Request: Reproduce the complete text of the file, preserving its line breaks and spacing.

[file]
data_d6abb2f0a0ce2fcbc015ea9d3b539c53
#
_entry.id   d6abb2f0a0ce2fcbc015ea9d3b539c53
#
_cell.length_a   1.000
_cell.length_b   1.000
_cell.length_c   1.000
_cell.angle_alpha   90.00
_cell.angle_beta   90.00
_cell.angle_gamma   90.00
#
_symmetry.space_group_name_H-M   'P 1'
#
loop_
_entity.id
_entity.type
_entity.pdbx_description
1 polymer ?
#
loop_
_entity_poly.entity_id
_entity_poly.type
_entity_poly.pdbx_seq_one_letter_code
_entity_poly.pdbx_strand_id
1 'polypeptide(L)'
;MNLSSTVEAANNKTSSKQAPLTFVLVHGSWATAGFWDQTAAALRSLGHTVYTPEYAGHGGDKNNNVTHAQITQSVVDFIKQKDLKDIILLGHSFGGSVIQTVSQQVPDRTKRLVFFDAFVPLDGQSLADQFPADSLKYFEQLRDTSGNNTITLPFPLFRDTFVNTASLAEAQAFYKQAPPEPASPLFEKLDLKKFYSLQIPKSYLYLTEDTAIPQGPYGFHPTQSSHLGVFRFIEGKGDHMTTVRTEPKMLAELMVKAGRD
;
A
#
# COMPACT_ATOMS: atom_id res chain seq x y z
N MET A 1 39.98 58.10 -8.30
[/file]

data_d6abb2f0a0ce2fcbc015ea9d3b539c53
#
_entry.id   d6abb2f0a0ce2fcbc015ea9d3b539c53
#
_cell.length_a   1.000
_cell.length_b   1.000
_cell.length_c   1.000
_cell.angle_alpha   90.00
_cell.angle_beta   90.00
_cell.angle_gamma   90.00
#
_symmetry.space_group_name_H-M   'P 1'
#
loop_
_entity.id
_entity.type
_entity.pdbx_description
1 polymer ?
#
loop_
_entity_poly.entity_id
_entity_poly.type
_entity_poly.pdbx_seq_one_letter_code
_entity_poly.pdbx_strand_id
1 'polypeptide(L)'
;MNLSSTVEAANNKTSSKQAPLTFVLVHGSWATAGFWDQTAAALRSLGHTVYTPEYAGHGGDKNNNVTHAQITQSVVDFIKQKDLKDIILLGHSFGGSVIQTVSQQVPDRTKRLVFFDAFVPLDGQSLADQFPADSLKYFEQLRDTSGNNTITLPFPLFRDTFVNTASLAEAQAFYKQAPPEPASPLFEKLDLKKFYSLQIPKSYLYLTEDTAIPQGPYGFHPTQSSHLGVFRFIEGKGDHMTTVRTEPKMLAELMVKAGRD
;
A
#
# COMPACT_ATOMS: atom_id res chain seq x y z
N MET A 1 39.98 58.10 -8.30